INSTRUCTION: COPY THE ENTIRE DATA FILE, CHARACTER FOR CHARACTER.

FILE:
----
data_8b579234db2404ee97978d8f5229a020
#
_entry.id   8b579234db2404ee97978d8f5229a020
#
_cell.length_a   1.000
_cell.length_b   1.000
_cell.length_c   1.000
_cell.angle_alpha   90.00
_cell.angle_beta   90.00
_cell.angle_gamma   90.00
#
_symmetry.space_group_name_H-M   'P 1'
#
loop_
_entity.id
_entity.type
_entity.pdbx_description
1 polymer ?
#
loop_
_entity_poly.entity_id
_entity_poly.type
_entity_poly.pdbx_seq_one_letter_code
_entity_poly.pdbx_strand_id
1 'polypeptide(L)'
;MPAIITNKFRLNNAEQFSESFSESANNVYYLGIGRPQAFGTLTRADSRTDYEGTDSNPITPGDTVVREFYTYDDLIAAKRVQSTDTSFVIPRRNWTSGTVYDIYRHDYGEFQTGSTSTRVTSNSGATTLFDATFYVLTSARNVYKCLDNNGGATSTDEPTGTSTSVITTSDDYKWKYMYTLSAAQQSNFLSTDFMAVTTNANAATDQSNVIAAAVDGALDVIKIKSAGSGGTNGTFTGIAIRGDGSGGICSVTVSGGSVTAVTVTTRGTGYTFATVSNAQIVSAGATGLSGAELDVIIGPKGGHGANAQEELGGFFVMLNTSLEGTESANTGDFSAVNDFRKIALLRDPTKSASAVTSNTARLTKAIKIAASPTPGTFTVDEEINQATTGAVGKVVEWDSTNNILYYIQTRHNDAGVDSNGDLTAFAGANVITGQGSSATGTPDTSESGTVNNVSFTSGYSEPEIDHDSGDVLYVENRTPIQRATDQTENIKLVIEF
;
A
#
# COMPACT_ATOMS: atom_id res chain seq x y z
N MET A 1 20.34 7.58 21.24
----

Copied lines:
data_8b579234db2404ee97978d8f5229a020
#
_entry.id   8b579234db2404ee97978d8f5229a020
#
_cell.length_a   1.000
_cell.length_b   1.000
_cell.length_c   1.000
_cell.angle_alpha   90.00
_cell.angle_beta   90.00
_cell.angle_gamma   90.00
#
_symmetry.space_group_name_H-M   'P 1'
#
loop_
_entity.id
_entity.type
_entity.pdbx_description
1 polymer ?
#
loop_
_entity_poly.entity_id
_entity_poly.type
_entity_poly.pdbx_seq_one_letter_code
_entity_poly.pdbx_strand_id
1 'polypeptide(L)'
;MPAIITNKFRLNNAEQFSESFSESANNVYYLGIGRPQAFGTLTRADSRTDYEGTDSNPITPGDTVVREFYTYDDLIAAKRVQSTDTSFVIPRRNWTSGTVYDIYRHDYGEFQTGSTSTRVTSNSGATTLFDATFYVLTSARNVYKCLDNNGGATSTDEPTGTSTSVITTSDDYKWKYMYTLSAAQQSNFLSTDFMAVTTNANAATDQSNVIAAAVDGALDVIKIKSAGSGGTNGTFTGIAIRGDGSGGICSVTVSGGSVTAVTVTTRGTGYTFATVSNAQIVSAGATGLSGAELDVIIGPKGGHGANAQEELGGFFVMLNTSLEGTESANTGDFSAVNDFRKIALLRDPTKSASAVTSNTARLTKAIKIAASPTPGTFTVDEEINQATTGAVGKVVEWDSTNNILYYIQTRHNDAGVDSNGDLTAFAGANVITGQGSSATGTPDTSESGTVNNVSFTSGYSEPEIDHDSGDVLYVENRTPIQRATDQTENIKLVIEF
;
A
#
# COMPACT_ATOMS: atom_id res chain seq x y z
N MET A 1 20.34 7.58 21.24